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Both wood and coal are fuels that are excellent sources of heat when burnt correctly. They can be used standalone or in tandem with one another, typically on an open fireplace.

But you might be wondering – if I have a stove specifically designed for wood, can I burn coal in it, too? Well, the answer is a little complicated.

Whilst burning coal in a wood stove is technically possible, a wood stove is designed specifically in order to burn wood.

Wood and coal burn differently, so some of the features of a wood stove actively make burning coal not only difficult but inadvisable.

So, I hear you ask, what are the problems with burning coal in a wood stove? More importantly, is there a solution?

We’ll answer these questions later, but firstly, let’s take a look at how wood burns vs how coal burns and why that matters.


Burning Wood Vs. Burning Coal

Wood stoves, as the name suggests, are designed to burn wood only. As such, they are specifically designed to burn wood in the most effective way possible. So how does wood burn best?

Well, wood burns best with an airflow coming from above, so wood burners are designed to feed air into the fire from above.

Another aspect of wood burning is that it burns better on a bed of ash. This is because the ash helps to act as an insulator and to keep the heat in the fire.

As such, wood stoves will have a flat base to allow a bed of ash to build up over time.

Both the fact that wood best burns with an airflow from above and the fact that wood burns best on a bed of ash make burning coal on a wood burner particularly difficult.

Unlike wood, coal burns best when it has an airflow from below. In fact, a coal fire will gather up to eighty percent of its oxygen from below.

I’m sure you can already see how that can cause problems, as a wood stove will not have an airflow from the bottom of the stove.

Compounding the problem is the ash bed in a wood stove.

Even if there was an airflow from below for the coal to draw from, it would get choked up by the ash that sits at the bottom of the wood stove.

Whilst beneficial for burning wood, this is a disaster for burning coal, which as we know draws most of its oxygen from below.

Another difference in the way the two fuels burn is that coal burns hotter than wood.

Although you won’t see these temperatures when burning these fuels at home, coal can burn at up to 3500 degrees Fahrenheit, whereas wood will top out at around 2,012 degrees Fahrenheit.

The Problem With Burning Coal In A Wood Stove

The Problem With Burning Coal In A Wood Stove

You might be thinking ‘sure, a wood stove is designed to burn wood most efficiently, but if I light the coals they’ll still burn, right?

Well, you’d probably be right in the sense that you could get coal to burn in a wood stove. So why shouldn’t you?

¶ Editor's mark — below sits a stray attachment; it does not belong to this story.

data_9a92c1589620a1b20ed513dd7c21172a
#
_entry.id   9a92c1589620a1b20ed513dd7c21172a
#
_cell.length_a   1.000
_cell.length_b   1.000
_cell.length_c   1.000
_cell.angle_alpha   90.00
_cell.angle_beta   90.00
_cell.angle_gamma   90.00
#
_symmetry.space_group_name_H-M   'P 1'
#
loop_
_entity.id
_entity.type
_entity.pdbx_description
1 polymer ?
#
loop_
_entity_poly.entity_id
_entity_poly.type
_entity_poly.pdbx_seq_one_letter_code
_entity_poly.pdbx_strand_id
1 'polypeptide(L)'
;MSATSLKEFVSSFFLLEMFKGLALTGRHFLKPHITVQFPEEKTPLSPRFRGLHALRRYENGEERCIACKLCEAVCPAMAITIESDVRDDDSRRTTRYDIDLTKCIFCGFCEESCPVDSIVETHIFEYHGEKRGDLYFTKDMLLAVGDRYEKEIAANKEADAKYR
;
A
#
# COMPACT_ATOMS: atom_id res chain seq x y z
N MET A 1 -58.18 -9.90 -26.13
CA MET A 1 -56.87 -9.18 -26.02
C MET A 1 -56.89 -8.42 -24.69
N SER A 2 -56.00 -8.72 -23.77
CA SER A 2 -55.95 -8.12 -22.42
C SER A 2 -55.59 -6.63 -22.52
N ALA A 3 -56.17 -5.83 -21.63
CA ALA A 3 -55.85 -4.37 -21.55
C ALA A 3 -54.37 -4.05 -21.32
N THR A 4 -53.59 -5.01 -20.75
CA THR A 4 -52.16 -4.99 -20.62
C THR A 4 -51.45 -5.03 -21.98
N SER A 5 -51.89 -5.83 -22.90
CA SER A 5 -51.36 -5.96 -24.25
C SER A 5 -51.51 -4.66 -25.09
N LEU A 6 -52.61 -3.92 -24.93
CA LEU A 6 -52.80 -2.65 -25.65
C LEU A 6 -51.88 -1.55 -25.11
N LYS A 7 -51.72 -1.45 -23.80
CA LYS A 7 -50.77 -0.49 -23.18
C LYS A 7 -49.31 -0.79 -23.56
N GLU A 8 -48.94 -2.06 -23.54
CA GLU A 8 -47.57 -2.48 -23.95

The first and most obvious reason is that the fire will likely go out pretty quickly because, for reasons we’ve discussed, it can’t draw in enough oxygen to sustain itself.

This should be an instant concern, as nobody wants a fire that keeps going out, do they?

On top of this, the fact that the wood stove isn’t designed for burning coal means that the coal doesn’t burn properly, and causes something known as incomplete combustion.

This can cause problems both for your wood stove and for you.

For starters, it can cause a rapid build-up of smoke, which may make the area surrounding the wood stove a thoroughly unpleasant to be in.

Alongside this smoke, incomplete combustion can also cause a build-up of dangerous gasses like carbon monoxide, which can be lethal in high doses.

While burning coal in a wood stove might be bad for you, it might be even worse for your stove. As we’ve discussed, coal burns hotter than wood.

Your wood stove might not be designed to withstand the higher temperatures coal burns at, so burning coal could irreversibly damage the lining of your stove.

As if that wasn’t bad enough, burning coal in a wood stove can make more work for you.

A coal fire will produce larger deposits of creosote in your chimney, and coal produces much greater volumes of ash.

The outcome? You’ll have to clean out your chimney more often, and your stove may well become overwhelmed by ash if you’re not careful.

The Solution: A Multi-Fuel Conversion Kit

Certain models of wood stove are compatible with a multi-fuel conversion kit. This replaces the bottom part of your wood stove and adds a metal grate, an ash collector, and an extra vent.

This allows coal to be burnt on the stove by solving some of the issues associated with burning coal in a wood stove.

The grate and vent allow air to get to the fire from below and improve airflow, whilst the ash compartment collects the excess ash and stops it building up and choking the fire.

Not all wood burners are compatible, though, so it is preferable to check before you buy if you think you may want to burn coal as well as wood.

If you definitely intend to burn coal, you can buy a multi-fuel stove straight off the bat.

Final Thoughts

So, there we have it. Whilst you could technically burn coal in a wood stove, it is not recommended for a whole range of reasons.

Wood and coal burn differently, and with a wood stove being specifically designed to burn wood, coal will burn poorly and cause problems.

The fire may not stay lit, you could have a build-up of toxic gasses, and on top of this you might damage your wood stove.

If you do want to burn coal in your wood stove, you can purchase a multi-fuel conversion kit to convert the stove to make it appropriate for coal burning.

Otherwise, do not burn coal in a wood stove.

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